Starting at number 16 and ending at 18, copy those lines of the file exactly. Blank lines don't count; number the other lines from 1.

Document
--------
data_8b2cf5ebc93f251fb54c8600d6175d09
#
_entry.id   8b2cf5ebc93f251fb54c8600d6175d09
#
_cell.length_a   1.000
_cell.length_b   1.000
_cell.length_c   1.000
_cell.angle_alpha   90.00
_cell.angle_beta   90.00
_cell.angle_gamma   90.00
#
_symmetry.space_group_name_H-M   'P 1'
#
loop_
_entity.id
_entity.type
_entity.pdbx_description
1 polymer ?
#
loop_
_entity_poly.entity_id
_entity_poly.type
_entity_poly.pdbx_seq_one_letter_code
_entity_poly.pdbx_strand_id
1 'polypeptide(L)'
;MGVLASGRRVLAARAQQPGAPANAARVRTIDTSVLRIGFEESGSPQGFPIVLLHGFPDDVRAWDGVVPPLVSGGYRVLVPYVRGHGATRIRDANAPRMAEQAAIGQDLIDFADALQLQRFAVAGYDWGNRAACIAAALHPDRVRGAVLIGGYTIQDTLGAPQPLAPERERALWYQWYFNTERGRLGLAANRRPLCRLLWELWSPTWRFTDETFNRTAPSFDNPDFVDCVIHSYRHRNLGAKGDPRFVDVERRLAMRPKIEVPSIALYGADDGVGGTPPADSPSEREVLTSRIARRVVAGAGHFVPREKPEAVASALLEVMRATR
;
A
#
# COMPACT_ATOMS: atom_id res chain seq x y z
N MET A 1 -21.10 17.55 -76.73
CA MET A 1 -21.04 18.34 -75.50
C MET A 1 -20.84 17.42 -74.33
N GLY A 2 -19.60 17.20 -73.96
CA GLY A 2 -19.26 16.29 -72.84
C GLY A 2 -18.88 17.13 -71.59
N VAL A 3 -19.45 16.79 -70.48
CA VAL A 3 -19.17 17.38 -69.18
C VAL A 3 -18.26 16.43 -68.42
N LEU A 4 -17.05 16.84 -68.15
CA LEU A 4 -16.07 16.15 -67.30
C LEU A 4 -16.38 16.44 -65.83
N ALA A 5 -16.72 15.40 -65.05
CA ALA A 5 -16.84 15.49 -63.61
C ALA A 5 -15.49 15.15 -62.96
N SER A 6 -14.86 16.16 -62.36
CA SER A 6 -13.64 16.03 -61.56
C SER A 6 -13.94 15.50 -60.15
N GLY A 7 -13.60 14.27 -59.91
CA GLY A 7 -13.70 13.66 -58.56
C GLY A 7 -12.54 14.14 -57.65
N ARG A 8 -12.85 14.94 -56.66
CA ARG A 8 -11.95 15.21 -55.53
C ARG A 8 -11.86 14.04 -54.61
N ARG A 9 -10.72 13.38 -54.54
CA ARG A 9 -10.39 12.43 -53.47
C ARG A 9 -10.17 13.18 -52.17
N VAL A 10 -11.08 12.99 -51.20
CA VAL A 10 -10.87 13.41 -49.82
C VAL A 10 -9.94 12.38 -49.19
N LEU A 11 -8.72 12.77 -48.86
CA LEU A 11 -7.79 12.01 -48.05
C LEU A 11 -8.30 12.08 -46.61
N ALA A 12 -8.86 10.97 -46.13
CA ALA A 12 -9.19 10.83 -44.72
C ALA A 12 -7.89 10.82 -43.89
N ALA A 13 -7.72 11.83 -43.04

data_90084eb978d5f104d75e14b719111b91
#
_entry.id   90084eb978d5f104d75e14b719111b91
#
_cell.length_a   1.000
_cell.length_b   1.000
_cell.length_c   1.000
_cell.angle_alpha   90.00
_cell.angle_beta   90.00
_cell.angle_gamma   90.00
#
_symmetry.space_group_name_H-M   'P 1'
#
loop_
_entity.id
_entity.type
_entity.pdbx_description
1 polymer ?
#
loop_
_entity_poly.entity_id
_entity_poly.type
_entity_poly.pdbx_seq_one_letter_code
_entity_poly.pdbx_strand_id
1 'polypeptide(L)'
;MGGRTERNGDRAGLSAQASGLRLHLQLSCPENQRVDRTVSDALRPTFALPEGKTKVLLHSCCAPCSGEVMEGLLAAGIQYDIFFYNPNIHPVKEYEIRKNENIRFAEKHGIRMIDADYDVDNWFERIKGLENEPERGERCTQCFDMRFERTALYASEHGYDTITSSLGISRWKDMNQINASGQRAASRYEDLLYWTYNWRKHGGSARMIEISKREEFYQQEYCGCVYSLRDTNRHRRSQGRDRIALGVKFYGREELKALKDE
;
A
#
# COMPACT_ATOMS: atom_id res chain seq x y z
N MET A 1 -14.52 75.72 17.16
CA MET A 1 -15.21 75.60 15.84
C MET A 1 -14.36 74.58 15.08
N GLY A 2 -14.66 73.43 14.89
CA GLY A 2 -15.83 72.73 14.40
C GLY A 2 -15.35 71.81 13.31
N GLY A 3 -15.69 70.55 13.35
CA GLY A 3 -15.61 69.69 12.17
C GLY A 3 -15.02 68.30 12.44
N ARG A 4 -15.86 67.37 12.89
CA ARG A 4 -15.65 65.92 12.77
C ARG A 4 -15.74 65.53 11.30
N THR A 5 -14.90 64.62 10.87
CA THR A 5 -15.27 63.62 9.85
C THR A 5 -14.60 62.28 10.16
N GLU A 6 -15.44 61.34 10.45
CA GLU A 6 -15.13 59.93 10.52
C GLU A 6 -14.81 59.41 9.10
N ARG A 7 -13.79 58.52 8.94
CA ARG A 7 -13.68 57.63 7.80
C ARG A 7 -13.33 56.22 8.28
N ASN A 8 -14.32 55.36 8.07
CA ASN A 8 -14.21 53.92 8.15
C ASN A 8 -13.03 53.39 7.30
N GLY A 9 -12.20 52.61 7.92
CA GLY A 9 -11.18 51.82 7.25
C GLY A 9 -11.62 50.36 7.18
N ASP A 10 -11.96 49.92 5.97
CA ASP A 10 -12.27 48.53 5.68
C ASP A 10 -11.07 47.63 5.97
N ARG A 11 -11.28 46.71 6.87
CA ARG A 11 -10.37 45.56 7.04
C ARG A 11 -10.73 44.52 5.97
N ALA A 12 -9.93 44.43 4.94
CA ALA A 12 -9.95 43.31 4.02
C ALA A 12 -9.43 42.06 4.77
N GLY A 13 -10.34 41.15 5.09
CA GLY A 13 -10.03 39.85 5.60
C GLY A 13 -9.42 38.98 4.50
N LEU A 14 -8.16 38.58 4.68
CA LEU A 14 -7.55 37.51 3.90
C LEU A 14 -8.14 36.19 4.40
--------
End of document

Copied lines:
_entity.type
_entity.pdbx_description
1 polymer ?